holding that a district court "possesses the inherent power to police its docket" and that "sanctions imposed [upon dilatory litigants] can range from a simple reprimand to an order dismissing the action with or without prejudice"Summary of this case from Sanders v. Merrill
No. 87-5710. Non-Argument Calendar.
January 23, 1989.
Ann Margaret Pointer, Fisher Phillips, Atlanta, Ga., for defendant-appellee, cross-appellant.
Appeal from the United States District Court for the Southern District of Florida.
Before VANCE, KRAVITCH and COX, Circuit Judges.
Plaintiff appeals the district court's order dismissing his action, with prejudice, for want of prosecution. We vacate the order and remand the cause to the trial court.
The district court possesses the inherent power to police its docket. Link v. Wabash Railroad Co., 370 U.S. 626, 629-30, 82 S.Ct. 1386, 1388, 8 L.Ed.2d 734 (1962). Incident to this power, the judge may impose formal sanctions upon dilatory litigants. The sanctions imposed can range from a simple reprimand to an order dismissing the action with or without prejudice.
Our cases announce the rule, however, that dismissal is warranted only upon a "clear record of delay or willful contempt and a finding that lesser sanctions would not suffice." Goforth v. Owens, 766 F.2d 1533, 1535 (11th Cir. 1985) (emphasis supplied); Jones v. Graham, 709 F.2d 1457, 1458 (11th Cir. 1983); Hildebrand v. Honeywell, Inc., 622 F.2d 179, 181 (5th Cir. 1980). Although we occasionally have found implicit in an order the conclusion that "lesser sanctions would not suffice" ( see Goforth, 766 F.2d at 1535), we have never suggested that the district court need not make that finding, which is essential before a party can be penalized for his attorney's misconduct. Hildebrand, 622 F.2d at 181. See Cohen v. Carnival Cruise Lines, Inc., 782 F.2d 923, 925 (11th Cir. 1986) (trial court abused discretion by ordering dismissal without considering lesser sanctions); Carter v. United States, 780 F.2d 925, 928 (11th Cir. 1986) (same; dicta); also, Jones v. Bowen, 790 F.2d 1550, 1553 (11th Cir. 1986) (cause remanded). In Goforth, any order other than dismissal would have "greatly prejudiced" the defendants. Id., 766 F.2d at 1535; compare Jones v. Graham, 709 F.2d at 1461-62 (district judge found that great prejudice to defendants could only be cured by dismissal).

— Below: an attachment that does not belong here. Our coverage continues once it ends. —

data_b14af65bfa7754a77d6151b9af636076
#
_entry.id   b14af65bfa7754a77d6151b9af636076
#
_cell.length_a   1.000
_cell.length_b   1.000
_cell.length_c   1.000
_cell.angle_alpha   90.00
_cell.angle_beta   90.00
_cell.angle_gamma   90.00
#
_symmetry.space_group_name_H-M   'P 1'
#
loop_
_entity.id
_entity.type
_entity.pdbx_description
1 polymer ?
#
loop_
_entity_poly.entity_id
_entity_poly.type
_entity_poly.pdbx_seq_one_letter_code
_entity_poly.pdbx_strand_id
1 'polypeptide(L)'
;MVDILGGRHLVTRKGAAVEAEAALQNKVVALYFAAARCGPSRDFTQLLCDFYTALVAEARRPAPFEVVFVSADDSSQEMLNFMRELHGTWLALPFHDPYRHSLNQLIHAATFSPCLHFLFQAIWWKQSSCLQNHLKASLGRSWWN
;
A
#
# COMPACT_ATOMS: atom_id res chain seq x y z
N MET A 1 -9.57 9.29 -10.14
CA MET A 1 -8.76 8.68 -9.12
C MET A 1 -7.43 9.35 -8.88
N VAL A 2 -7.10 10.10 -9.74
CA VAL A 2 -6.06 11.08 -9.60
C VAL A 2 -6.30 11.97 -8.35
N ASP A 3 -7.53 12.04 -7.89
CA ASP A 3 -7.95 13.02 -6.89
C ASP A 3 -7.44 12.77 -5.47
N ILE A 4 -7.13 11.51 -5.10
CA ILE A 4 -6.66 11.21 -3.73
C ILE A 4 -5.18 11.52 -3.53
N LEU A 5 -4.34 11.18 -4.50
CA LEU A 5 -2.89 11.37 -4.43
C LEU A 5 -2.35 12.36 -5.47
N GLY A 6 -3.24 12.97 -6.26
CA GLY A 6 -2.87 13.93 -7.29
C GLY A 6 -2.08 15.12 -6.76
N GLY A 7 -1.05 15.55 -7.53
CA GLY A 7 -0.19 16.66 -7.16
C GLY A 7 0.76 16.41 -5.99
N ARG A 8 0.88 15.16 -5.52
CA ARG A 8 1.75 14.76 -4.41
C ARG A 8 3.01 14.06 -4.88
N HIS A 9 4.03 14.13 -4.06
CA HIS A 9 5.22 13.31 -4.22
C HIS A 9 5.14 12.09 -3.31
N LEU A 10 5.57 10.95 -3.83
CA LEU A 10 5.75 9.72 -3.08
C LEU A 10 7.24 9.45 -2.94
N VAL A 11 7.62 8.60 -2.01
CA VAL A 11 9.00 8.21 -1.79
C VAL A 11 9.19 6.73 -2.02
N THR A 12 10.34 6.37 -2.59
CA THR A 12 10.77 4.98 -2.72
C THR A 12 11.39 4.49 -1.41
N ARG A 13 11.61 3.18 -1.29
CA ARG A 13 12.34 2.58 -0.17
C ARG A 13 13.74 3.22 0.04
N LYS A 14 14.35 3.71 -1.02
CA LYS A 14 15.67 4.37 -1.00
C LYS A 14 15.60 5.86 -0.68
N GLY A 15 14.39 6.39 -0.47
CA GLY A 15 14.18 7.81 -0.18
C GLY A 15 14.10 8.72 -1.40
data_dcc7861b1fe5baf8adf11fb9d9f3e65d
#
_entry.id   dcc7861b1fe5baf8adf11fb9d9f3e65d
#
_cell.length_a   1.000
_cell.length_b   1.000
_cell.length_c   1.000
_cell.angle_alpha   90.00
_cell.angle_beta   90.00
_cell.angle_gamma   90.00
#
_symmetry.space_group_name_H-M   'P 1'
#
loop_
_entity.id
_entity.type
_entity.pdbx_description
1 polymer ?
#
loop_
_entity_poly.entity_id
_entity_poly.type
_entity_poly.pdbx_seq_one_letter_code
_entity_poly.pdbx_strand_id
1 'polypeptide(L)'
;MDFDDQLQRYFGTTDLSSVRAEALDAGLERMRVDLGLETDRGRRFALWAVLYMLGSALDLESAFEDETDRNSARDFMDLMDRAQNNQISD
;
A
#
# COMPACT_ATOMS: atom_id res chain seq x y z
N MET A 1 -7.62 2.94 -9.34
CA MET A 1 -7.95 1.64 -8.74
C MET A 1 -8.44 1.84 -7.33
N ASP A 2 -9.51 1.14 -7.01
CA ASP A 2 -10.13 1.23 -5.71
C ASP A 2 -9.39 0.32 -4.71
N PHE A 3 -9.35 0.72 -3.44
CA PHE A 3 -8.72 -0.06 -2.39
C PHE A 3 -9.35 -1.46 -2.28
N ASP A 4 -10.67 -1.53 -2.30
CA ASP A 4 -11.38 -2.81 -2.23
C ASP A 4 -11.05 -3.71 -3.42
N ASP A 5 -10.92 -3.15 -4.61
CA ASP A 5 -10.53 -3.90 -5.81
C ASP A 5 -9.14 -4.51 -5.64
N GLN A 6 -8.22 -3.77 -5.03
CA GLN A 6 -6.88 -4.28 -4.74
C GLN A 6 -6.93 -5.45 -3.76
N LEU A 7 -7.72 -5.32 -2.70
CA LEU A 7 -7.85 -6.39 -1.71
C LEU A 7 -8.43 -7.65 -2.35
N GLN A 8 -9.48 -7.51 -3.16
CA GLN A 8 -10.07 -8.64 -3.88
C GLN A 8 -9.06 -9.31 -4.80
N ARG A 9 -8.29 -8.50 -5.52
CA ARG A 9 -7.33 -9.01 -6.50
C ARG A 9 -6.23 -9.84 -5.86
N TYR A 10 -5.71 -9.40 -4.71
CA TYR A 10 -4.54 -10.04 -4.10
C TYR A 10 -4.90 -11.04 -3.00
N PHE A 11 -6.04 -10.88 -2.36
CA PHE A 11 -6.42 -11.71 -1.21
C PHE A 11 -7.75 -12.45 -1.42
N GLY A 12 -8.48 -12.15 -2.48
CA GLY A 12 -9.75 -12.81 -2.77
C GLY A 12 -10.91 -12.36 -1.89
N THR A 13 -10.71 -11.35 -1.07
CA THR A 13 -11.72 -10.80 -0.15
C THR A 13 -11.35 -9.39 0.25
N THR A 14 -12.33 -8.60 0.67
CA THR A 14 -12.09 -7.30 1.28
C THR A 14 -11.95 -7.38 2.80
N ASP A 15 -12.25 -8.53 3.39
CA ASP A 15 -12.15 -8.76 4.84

See Bonner v. City of Prichard, 661 F.2d 1206, 1209 (11th Cir. 1981) (in banc). The Eleventh Circuit, sitting in banc, adopted as binding precedent all decisions rendered prior to October 1, 1981, by the former Fifth Circuit.
In the instant case, the trial court did not make a finding concerning the efficacy of sanctions less severe than dismissal. The district court did mention that earlier in the litigation the cause had come close to dismissal; in fact, the court had warned plaintiff on at least two prior occasions that further delay might yield dismissal. In its order finally disposing of the action, the court concluded that dismissal was warranted because "it would be unfair to defendant to allow this unhappy litigation to drag on longer than it already has," and further, that "the circumstances of this case cry out for such a `just, speedy, and inexpensive determination.'" We understand the district judge's frustration. Because the sanction of dismissal with prejudice is so unsparing, however, we hesitate to infer from this language that the trial court reflected upon the wide range of sanctions at its disposal and concluded that none save dismissal would spur this litigation to its just completion. We therefore VACATE the order and REMAND the cause for the district court's further consideration.
Because we remand the cause, defendant's cross-appeal for fees and expenses is not ripe for our determination.